Data has become one of the major driving forces of global economies, fueling progress and innovation across businesses of all sizes, industries and government organisations.
Many global government organizations have recognized the role that data can play in making them more agile and giving them the tools to adjust services as required. This has become even more prominent during the pandemic that has accelerated the UK Government’s existing approach to data innovation. This has likely helped inform its new National Data Strategy, which intends to remove barriers and improve collaboration across the public sector.
Data plays a crucial role particularly in the justice system. The collection, analysis and sharing of data enables the justice system to better understand patterns of crime, improve operational efficiency and make more informed decisions.
The use of data can help to improve the efficiency of the justice system. For example, digital case management systems can streamline processes and reduce administrative burden. Additionally, data analytics tools can be used to identify areas of inefficiency and potential cost savings.
The sharing of data between different agencies within the justice system is also crucial for effective decision-making. For example, sharing information between the police, prison and probation services can help to ensure that offenders receive appropriate supervision and support after they are released from prison.
Unilink’s U-Case Offender Management System aims to bring together prison and probation management, facilitating the transition between these two environments.
It is challenging to bring together those two culturally distinct areas through a piece of software, because the prison environment is custodial and the probation environment focuses on court orders and helping get people back into society.
Another exciting example of using data and innovation to improve efficiency is MyProbation - a mobile app Unilink is developing for probation users that will help people with their reporting, and link it directly into the agency’s central systems. This is an exciting trial that we are currently running in the UK. It makes staying in touch with the Probation Officer easy, empowers the user and improves the communication with the practitioner.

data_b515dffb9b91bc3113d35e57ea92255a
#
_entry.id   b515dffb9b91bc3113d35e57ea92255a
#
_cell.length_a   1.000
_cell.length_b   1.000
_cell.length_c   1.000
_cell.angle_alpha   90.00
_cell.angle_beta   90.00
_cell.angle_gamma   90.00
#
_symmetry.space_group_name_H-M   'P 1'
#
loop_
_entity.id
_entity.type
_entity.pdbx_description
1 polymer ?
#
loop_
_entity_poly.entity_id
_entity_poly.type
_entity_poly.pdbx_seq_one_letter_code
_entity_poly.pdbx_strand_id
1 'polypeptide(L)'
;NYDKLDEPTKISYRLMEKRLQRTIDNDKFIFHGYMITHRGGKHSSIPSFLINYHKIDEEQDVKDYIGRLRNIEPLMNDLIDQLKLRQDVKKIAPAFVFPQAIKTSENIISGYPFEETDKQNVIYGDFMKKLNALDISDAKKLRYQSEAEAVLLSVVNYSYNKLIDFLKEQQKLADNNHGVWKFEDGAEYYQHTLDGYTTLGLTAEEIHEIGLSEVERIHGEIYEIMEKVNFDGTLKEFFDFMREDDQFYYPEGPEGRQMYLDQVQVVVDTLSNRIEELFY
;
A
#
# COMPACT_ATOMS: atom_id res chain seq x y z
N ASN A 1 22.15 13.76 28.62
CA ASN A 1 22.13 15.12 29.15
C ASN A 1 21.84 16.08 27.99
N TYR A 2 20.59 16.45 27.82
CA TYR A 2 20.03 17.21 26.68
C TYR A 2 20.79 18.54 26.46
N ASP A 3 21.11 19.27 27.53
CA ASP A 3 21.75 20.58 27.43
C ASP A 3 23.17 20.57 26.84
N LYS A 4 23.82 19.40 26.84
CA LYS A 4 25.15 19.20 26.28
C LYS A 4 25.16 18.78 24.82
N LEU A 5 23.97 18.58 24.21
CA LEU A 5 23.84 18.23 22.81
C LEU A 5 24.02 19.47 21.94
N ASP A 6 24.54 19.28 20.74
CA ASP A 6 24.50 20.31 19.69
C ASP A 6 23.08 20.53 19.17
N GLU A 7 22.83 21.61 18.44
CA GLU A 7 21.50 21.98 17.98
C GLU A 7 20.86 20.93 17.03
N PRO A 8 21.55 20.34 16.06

Another important development Unilink are seeing throughout multiple countries is the move to cloud-based systems. Currently, too much data is held on too many disparate systems. But once we put this data in the cloud, the opportunities to interweave these systems will be much greater.
This is important because it enables us to cross examine data from different systems and provide Justice ministries with valuable insights allowing them to take a leap forward in their use of data to help people.
The powerful role of data has also been used in the development of Unilink’s AIM (Alert. Intervene. Monitor) tool which has been developed to potentially help reduce suicide and self-harm in prison. We use data, collected vie Unilink’s self-service prisoner software to inform prison officers and governors of patterns and assist them in identifying people at risk.
However, there are also potential risks associated with the use of data in the justice system. For example, there is a risk that data could be used to perpetuate bias or discrimination. It is therefore important that data is collected and used in a responsible and ethical manner, with appropriate safeguards in place to protect individuals' privacy and rights.
Overall, the use of data has the potential to bring significant benefits to the justice system in the UK, improving efficiency, effectiveness and decision-making. However, it is important that data is used responsibly and ethically, with appropriate safeguards in place to protect individuals' rights and privacy.